In the Showtime series United States of Tara, actress Toni Collette plays Tara Gregson, a Kansas mother who has dissociative identity disorder (DID), known formerly as multiple personality disorder. As with others with DID, Tara vacillates unpredictably between various personalities, often referred to as alters, over which she does not have control. One of these alters is a flirtatious and flamboyant teenager, another is a traditional 1950s housewife, and a third is a boisterous Vietnam War veteran.
Many films, such as The Three Faces of Eve (1957) and Me, Myself, and Irene (2000), similarly portray individuals as possessing more than one personality. Some of them even confuse DID with schizophrenia [see “Living with Schizophrenia,” by Scott O. Lilienfeld and Hal Arkowitz; Scientific American Mind, March/April 2010]. Even the revised fourth edition of the American Psychiatric Association’s diagnostic manual, published in 2000, specifies the core features of the disorder as the “presence of two or more distinct identities or personality states.” Yet despite the pervasive popular—and professional—portrayal of this disorder, research casts doubt on the idea that anyone truly harbors more than one personality.
Plenty of evidence supports the idea that DID is not merely a matter of faking and that most people with the condition are convinced that they possess one or more alters. Although a few DID patients have only one alter—the so-called split personality—most report having several. In a survey conducted in 1989 by psychiatrist Colin Ross, then at Charter Hospital of Dallas, and his colleagues, the average number of alters was 16. Interestingly, that is the same number of alters purportedly possessed by Shirley Ardell Mason, the woman known as Sybil in the 1973 best-selling book and two made-for-television movies that popularized the diagnosis of multiple personality disorder. (Later evidence emerged suggesting that Sybil’s primary therapist encouraged her to display multiple personalities, creating a huge sensation.) In rare cases, the number of alters may reach into the hundreds or even thousands.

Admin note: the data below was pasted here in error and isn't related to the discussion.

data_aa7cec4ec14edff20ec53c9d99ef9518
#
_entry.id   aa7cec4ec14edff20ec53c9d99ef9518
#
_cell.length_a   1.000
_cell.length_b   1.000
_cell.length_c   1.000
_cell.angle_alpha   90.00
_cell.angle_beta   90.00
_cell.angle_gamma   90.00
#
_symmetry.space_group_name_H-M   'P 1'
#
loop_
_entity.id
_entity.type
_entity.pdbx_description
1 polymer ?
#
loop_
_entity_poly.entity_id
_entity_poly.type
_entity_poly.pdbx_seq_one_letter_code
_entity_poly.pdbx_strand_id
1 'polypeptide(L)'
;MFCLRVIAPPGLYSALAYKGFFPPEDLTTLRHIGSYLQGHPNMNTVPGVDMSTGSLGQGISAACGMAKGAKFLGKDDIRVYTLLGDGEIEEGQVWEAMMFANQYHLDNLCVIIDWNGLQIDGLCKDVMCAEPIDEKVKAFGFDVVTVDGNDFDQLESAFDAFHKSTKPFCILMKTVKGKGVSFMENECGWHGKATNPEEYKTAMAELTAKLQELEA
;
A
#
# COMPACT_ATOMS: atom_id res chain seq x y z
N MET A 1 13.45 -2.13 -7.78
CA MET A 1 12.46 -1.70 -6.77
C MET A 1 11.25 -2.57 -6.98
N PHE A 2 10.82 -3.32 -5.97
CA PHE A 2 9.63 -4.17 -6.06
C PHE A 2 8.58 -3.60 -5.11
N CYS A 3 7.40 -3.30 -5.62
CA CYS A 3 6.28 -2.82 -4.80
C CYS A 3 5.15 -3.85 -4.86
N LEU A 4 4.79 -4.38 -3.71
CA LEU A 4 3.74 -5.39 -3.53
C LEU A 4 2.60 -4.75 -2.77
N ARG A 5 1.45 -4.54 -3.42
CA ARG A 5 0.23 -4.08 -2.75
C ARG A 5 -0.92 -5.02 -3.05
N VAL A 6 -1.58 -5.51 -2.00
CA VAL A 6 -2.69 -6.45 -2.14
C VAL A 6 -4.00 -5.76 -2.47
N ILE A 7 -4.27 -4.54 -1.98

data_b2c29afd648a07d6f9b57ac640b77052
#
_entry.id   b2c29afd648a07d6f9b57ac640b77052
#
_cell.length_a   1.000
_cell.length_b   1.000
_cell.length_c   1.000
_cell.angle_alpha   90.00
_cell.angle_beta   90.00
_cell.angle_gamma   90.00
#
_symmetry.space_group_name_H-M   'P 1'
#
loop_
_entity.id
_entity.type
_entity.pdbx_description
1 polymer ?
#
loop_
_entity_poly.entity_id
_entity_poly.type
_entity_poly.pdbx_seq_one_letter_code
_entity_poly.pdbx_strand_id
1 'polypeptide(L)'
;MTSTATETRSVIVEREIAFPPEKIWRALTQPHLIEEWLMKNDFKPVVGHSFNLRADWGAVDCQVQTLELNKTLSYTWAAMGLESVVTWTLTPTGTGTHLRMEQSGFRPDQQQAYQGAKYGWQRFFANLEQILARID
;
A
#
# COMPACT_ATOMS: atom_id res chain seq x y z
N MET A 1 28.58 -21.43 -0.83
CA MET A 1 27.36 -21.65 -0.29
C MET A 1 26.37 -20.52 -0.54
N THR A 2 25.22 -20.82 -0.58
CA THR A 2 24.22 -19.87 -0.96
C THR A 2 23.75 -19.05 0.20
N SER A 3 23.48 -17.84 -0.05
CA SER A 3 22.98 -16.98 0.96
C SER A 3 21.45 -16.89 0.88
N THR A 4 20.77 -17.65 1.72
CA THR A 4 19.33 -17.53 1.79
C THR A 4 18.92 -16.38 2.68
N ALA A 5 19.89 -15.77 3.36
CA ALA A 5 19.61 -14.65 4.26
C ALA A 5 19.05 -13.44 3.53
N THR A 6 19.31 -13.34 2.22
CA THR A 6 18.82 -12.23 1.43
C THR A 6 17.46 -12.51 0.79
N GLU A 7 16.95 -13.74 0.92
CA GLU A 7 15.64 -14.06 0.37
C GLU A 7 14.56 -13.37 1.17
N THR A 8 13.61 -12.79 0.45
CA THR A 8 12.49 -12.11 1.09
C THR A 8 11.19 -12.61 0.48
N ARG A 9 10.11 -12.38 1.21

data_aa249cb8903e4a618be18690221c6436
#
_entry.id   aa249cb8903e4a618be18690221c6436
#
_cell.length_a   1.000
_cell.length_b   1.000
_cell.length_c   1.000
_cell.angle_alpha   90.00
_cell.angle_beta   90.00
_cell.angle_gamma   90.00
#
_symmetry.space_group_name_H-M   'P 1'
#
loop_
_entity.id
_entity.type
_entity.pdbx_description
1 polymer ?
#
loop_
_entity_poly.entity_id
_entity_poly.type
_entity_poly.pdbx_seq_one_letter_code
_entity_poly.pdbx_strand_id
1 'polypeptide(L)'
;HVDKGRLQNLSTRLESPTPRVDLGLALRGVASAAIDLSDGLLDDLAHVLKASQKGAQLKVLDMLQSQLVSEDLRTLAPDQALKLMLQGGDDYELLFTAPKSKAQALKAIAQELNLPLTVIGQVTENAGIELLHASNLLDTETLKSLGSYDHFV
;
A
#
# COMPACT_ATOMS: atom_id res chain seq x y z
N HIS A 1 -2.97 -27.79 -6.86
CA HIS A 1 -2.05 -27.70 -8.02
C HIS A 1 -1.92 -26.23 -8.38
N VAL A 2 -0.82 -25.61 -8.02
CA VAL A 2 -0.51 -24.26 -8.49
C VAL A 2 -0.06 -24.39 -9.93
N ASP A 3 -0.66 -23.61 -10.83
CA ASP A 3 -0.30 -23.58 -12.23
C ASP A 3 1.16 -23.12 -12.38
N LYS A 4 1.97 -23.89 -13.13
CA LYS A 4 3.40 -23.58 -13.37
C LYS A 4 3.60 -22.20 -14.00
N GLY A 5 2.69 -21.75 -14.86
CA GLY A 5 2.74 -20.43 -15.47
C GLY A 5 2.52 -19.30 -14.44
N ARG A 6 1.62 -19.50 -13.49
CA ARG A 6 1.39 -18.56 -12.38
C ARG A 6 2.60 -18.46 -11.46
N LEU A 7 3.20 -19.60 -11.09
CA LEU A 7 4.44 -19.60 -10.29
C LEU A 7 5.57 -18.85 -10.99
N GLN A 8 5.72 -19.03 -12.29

Differences among alters can be nothing short of astonishing. Alters within the same patient may be of different ages, genders, races and even species, including lobsters, ducks and gorillas. There have even been reported alters of unicorns, Mr. Spock of Star Trek, God, the bride of Satan, and Madonna. Moreover, some practitioners claim that alters can be identified by objective characteristics, including distinct handwriting, voice patterns, eyeglass prescriptions and allergies. Proponents of the idea of multiple personalities have also performed controlled studies of biological differences among alters, revealing that they may differ in respiration rate, brain-wave patterns and skin conductance, the last being an accepted measure of arousal.
The question of whether people can harbor more than one character has important legal and therapeutic implications. If they can, and if patients are often unaware of their alters’ actions, a legal defense of “not guilty by virtue of DID” may be justifiable. Other scholars have argued that each alter is entitled to separate legal representation. As professor of law Ralph Slovenko of Wayne State University noted in 1999 in an article, some judges have even required each alter to be sworn in separately prior to testifying.
In treating these patients, many therapists try to get them to integrate their discrete personalities into a coherent whole. In doing so, they may help patients contact “undiscovered” alters and forge lines of communication among alters. For example, Ross has advocated naming alters and holding “inner board meetings” in which they can converse, share opinions and provide information about missing alters. Psychiatrist Frank Putnam of Cincinnati Children’s Hospital has argued for the use of DID “bulletin boards” on which alters can post messages for one another in notebooks or other convenient venues.